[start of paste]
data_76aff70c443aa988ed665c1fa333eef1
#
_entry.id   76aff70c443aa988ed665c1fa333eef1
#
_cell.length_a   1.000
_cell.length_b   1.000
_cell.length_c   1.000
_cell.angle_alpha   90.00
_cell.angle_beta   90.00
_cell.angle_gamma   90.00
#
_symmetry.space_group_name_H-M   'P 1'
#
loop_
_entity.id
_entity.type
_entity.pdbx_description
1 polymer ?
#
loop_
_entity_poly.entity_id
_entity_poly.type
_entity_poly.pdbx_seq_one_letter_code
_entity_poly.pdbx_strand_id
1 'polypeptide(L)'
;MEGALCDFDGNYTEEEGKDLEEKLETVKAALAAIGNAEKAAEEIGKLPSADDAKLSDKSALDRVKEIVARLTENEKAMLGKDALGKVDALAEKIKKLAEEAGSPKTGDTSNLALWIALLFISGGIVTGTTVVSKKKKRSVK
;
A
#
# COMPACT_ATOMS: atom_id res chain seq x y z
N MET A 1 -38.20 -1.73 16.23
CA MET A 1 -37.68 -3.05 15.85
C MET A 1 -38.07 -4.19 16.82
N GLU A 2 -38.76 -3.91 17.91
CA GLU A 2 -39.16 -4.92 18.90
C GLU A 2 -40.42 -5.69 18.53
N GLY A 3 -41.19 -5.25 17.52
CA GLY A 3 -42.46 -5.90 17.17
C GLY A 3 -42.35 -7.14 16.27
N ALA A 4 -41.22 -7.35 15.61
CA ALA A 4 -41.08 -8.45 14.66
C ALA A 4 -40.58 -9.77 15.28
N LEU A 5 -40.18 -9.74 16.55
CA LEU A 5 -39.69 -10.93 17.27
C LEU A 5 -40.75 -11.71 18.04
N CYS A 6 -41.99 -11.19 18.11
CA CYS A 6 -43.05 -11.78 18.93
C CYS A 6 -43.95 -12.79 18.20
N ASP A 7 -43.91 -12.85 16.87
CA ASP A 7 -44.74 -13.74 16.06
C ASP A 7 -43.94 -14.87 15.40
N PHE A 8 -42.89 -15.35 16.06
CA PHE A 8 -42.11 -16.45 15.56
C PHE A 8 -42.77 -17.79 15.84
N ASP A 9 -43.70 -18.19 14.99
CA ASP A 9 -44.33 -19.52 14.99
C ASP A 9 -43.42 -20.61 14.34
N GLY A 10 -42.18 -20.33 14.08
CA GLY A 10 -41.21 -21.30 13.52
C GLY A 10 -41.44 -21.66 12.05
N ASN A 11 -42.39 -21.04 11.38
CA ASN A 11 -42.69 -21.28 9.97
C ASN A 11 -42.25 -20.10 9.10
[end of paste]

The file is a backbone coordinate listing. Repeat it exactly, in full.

data_76aff70c443aa988ed665c1fa333eef1
#
_entry.id   76aff70c443aa988ed665c1fa333eef1
#
_cell.length_a   1.000
_cell.length_b   1.000
_cell.length_c   1.000
_cell.angle_alpha   90.00
_cell.angle_beta   90.00
_cell.angle_gamma   90.00
#
_symmetry.space_group_name_H-M   'P 1'
#
loop_
_entity.id
_entity.type
_entity.pdbx_description
1 polymer ?
#
loop_
_entity_poly.entity_id
_entity_poly.type
_entity_poly.pdbx_seq_one_letter_code
_entity_poly.pdbx_strand_id
1 'polypeptide(L)'
;MEGALCDFDGNYTEEEGKDLEEKLETVKAALAAIGNAEKAAEEIGKLPSADDAKLSDKSALDRVKEIVARLTENEKAMLGKDALGKVDALAEKIKKLAEEAGSPKTGDTSNLALWIALLFISGGIVTGTTVVSKKKKRSVK
;
A
#
# COMPACT_ATOMS: atom_id res chain seq x y z
N MET A 1 -38.20 -1.73 16.23
CA MET A 1 -37.68 -3.05 15.85
C MET A 1 -38.07 -4.19 16.82
N GLU A 2 -38.76 -3.91 17.91
CA GLU A 2 -39.16 -4.92 18.90
C GLU A 2 -40.42 -5.69 18.53
N GLY A 3 -41.19 -5.25 17.52
CA GLY A 3 -42.46 -5.90 17.17
C GLY A 3 -42.35 -7.14 16.27
N ALA A 4 -41.22 -7.35 15.61
CA ALA A 4 -41.08 -8.45 14.66
C ALA A 4 -40.58 -9.77 15.28
N LEU A 5 -40.18 -9.74 16.55
CA LEU A 5 -39.69 -10.93 17.27
C LEU A 5 -40.75 -11.71 18.04
N CYS A 6 -41.99 -11.19 18.11
CA CYS A 6 -43.05 -11.78 18.93
C CYS A 6 -43.95 -12.79 18.20
N ASP A 7 -43.91 -12.85 16.87
CA ASP A 7 -44.74 -13.74 16.06
C ASP A 7 -43.94 -14.87 15.40
N PHE A 8 -42.89 -15.35 16.06
CA PHE A 8 -42.11 -16.45 15.56
C PHE A 8 -42.77 -17.79 15.84
N ASP A 9 -43.70 -18.19 14.99
CA ASP A 9 -44.33 -19.52 14.99
C ASP A 9 -43.42 -20.61 14.34
N GLY A 10 -42.18 -20.33 14.08
CA GLY A 10 -41.21 -21.30 13.52
C GLY A 10 -41.44 -21.66 12.05
N ASN A 11 -42.39 -21.04 11.38
CA ASN A 11 -42.69 -21.28 9.97
C ASN A 11 -42.25 -20.10 9.10